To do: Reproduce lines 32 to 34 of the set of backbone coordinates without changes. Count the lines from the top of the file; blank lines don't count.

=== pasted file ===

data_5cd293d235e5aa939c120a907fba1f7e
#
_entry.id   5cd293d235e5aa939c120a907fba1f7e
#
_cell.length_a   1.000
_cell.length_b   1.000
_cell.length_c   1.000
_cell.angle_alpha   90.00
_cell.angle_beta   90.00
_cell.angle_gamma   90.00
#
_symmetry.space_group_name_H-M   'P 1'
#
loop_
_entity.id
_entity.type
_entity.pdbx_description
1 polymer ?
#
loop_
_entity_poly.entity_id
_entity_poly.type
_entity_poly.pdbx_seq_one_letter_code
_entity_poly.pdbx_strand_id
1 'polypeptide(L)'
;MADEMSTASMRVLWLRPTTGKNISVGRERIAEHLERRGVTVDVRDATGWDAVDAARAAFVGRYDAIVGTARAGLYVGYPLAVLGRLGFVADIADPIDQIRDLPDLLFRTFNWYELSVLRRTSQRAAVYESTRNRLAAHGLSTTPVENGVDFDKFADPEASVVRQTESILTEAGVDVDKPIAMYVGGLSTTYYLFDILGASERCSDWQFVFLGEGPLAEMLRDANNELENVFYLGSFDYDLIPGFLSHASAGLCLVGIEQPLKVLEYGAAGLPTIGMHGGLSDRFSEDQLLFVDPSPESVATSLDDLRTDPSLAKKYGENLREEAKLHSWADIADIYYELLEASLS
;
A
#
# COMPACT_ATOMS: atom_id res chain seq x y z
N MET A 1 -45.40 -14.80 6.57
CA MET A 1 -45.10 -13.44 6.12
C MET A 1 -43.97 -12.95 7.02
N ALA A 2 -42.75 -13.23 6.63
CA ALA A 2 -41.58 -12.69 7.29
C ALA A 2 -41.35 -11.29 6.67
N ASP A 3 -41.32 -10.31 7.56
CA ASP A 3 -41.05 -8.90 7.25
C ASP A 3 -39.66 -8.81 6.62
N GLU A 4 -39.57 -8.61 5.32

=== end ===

CA MET A 1 -45.10 -13.44 6.12
C MET A 1 -43.97 -12.95 7.02
N ALA A 2 -42.75 -13.23 6.63